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FRIDAY, June 15 (HealthDay News) -- Graphic warning labels on cigarette packages boost the likelihood that people will think about the health risks associated with smoking, a new study has found.
The study included 200 current smokers who were randomly selected to view either a text-only warning label such as those used in the United States since 1985, or a graphic warning label that included an image of a hospitalized patient on a ventilator and a written warning with larger text. The graphic label was similar to what the U.S. Food and Drug Administration is proposing be adopted in the United States.
After viewing the warning labels, the participants were asked to rewrite the text from memory in order to see how well they recalled the information. There was a significant difference between the two groups in their levels of correct recall -- 83 percent for the graphic-label group and 50 percent for the text-only group.
The study also found that the quicker a smoker looked at the large text in the graphic warning, and the longer they viewed the graphic image, the more likely they were to recall the information correctly, said the researchers at the Perelman School of Medicine at the University of Pennsylvania.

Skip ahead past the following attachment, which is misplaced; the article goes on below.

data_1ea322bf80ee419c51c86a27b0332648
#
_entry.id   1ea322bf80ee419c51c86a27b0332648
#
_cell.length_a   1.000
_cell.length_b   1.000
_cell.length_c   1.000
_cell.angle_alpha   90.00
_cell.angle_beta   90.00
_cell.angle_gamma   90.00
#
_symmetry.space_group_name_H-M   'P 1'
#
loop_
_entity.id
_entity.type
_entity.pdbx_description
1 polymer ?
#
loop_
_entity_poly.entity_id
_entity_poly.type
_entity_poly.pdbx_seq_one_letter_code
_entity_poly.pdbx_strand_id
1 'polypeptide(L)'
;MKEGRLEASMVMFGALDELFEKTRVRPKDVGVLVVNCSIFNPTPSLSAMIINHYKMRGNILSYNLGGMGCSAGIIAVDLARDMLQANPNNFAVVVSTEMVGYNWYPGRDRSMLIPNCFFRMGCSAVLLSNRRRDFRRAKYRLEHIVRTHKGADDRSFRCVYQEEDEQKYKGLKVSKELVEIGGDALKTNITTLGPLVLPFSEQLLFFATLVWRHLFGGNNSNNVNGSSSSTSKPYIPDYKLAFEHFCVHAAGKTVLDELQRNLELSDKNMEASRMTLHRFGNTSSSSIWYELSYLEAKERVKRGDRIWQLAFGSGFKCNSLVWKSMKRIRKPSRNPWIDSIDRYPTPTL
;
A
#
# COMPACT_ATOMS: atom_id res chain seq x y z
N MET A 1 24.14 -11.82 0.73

The study was released online June 15, in advance of publication in an upcoming print issue of the American Journal of Preventive Medicine.
The findings suggest that drawing attention to the warning label can improve the recall of information and increase the chances that smokers will think about the risks of smoking, the researchers said.
"In addition to showing the value of adding a graphic warning label, this research also provides valuable insight into how the warning labels may be effective, which may serve to create more-effective warning labels in the future," study lead author Andrew Strasser, an associate professor in the psychiatry department, said in a Penn Medicine news release.
"We're hopeful that once the graphic warning labels are implemented, we will be able to make great strides in helping people to be better informed about their risks, and to convince them to quit smoking," he added.
-- Robert Preidt
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